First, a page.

My recent shift in focus from Lake Erie to Lake Ontario, her smaller, chillier neighbour, has reinvigorated my interest in some of the places I often take for granted. One of these is Brighton Bay, which borders on Presqu'ile Provincial Park. A late-summer paddle there recently reminded me of the many hidden gems, both historical and natural, that dot this part of Lake Ontario's north shore.
One of these is the presence of numerous hidden coves and anchorages, far more than on Lake Erie, whose sandy shorelines are almost unbroken in their symmetry. This lovely dock, a great (and free) place to launch kayaks from, is in a tiny park just off Harbour Street in Brighton.
The simple beauty of the kayak, photographed just off the pebbly beach of Calf Pasture Point, Presqu'ile Provincial Park. Just across the bay from the put-in, Calf Pasture, now a quiet little dent in the coastline that is mainly used for bird watching, was an important British supply depot during the War of 1812 (the Americans once burned a schooner on the stocks here). You should be careful -- if you come on the wrong weekend, you could be beset by re-enactors, who have been known to pop out of the woods and recreate historic and fictional battles alike.
This range light, near the mouth of the bay, is an important navigational marker. Nearby, the Presqu'ile Point lighthouse, one of the oldest in the area, continues to attract tourists. (You can read more about this historic light here.) This spot also holds historical significance. In 1804, HMS Speedy, which was sailing to Presqu'ile for an important murder trial, went down here in a blinding snowstorm, taking a number of prominent Upper Canadians to the bottom with it. Their loss was a severe blow to the colony's development, and the loss of the ship convinced the government that the area was unsafe for navigation, preventing the founding of a planned town on Presqu'ile.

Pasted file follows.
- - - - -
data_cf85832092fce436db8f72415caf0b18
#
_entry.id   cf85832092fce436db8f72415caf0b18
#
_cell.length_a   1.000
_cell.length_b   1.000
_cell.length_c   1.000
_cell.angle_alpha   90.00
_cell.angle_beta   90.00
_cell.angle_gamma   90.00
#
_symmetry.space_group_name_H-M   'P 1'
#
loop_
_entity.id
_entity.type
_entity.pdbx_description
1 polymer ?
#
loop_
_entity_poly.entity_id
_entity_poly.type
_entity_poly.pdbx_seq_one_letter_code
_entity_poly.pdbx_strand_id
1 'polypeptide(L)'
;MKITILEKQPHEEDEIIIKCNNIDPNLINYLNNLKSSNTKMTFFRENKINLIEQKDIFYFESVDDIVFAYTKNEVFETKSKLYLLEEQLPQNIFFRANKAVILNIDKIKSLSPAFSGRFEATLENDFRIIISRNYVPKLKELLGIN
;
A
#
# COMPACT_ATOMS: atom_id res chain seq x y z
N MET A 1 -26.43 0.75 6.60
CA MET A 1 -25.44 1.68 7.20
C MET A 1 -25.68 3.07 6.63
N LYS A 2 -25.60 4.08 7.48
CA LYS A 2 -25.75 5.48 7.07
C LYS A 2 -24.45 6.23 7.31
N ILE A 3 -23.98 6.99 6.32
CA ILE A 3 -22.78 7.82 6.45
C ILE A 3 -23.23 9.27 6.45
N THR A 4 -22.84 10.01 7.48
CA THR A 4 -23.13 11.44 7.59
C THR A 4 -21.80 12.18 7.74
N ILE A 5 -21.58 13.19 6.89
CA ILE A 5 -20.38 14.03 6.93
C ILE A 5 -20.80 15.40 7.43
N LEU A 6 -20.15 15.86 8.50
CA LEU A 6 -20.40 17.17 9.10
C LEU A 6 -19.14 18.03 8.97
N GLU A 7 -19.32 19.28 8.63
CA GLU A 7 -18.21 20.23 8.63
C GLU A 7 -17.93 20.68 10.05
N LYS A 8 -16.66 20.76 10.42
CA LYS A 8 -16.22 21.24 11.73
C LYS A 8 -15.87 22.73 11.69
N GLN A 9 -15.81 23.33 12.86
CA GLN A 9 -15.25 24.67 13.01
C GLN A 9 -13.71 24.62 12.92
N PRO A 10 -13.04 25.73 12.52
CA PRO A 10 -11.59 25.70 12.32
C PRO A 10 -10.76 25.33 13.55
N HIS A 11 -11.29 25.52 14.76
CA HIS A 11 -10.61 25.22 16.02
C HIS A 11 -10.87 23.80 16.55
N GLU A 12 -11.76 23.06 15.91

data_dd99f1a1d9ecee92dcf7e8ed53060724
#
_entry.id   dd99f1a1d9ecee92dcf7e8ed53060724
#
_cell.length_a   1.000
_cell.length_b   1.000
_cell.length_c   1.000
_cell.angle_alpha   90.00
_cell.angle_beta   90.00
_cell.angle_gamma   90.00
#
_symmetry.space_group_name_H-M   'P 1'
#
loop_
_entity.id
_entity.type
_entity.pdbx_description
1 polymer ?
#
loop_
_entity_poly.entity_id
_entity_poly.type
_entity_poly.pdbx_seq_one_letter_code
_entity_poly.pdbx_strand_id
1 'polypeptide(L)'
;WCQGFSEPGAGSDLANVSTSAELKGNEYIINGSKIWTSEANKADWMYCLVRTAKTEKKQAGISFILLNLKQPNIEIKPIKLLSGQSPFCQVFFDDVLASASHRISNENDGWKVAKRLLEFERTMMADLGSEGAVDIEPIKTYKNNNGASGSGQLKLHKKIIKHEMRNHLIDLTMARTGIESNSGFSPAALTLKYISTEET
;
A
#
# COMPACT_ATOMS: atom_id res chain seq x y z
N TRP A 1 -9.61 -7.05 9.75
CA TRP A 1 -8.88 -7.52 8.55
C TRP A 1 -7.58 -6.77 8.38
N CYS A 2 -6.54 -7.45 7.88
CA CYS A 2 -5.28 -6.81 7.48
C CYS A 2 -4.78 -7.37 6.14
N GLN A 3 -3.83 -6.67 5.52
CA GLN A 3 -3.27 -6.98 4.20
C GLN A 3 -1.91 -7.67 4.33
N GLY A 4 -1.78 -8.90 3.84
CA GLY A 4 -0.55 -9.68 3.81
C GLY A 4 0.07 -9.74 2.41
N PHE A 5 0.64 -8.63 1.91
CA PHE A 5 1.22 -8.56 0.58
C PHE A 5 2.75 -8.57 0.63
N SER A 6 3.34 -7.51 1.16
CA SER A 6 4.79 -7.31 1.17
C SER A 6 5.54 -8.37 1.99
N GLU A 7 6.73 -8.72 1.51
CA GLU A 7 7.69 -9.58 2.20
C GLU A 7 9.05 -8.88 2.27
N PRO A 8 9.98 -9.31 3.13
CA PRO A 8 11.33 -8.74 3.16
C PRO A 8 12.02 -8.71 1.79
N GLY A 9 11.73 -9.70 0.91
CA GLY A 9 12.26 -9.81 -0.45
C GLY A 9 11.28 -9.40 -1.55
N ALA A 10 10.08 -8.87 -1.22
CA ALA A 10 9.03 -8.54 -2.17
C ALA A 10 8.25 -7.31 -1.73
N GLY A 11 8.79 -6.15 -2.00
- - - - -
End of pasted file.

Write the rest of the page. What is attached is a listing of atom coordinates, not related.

On this day, however, the range light marked only where the waves of Lake Ontario started to rise higher as they rolled over the shallow rocky ledges that jut out from the point. Being, in essence, a ten-year-old boy, I attempted to surf the whitecaps, which resulted in two dramatic broaches that threw me from the cockpit. On the upside, Amy got an excellent opportunity to practice her rescues.
Back on the town side of the bay, Brighton presents a rather tumbledown facade that doesn't look like it's changed much since the 1960s. This also goes for some of the boats; a couple summers back, we darted around the wreck of a sailboat, just off the marina, that appeared to have slipped her moorings and capsized. Today, fortunately, all the boats, including our own, looked very buoyant.
All of this, of course, only whetted my appetite. Unlike many of my friends, who bemoan the brevity of this rather sub-par summer, I find myself welcoming the coolness of fall, and with it several guilt-free hours at the computer.
There are, after all, new projects to ponder.
For more on Presqu'ile Provincial Park, click here.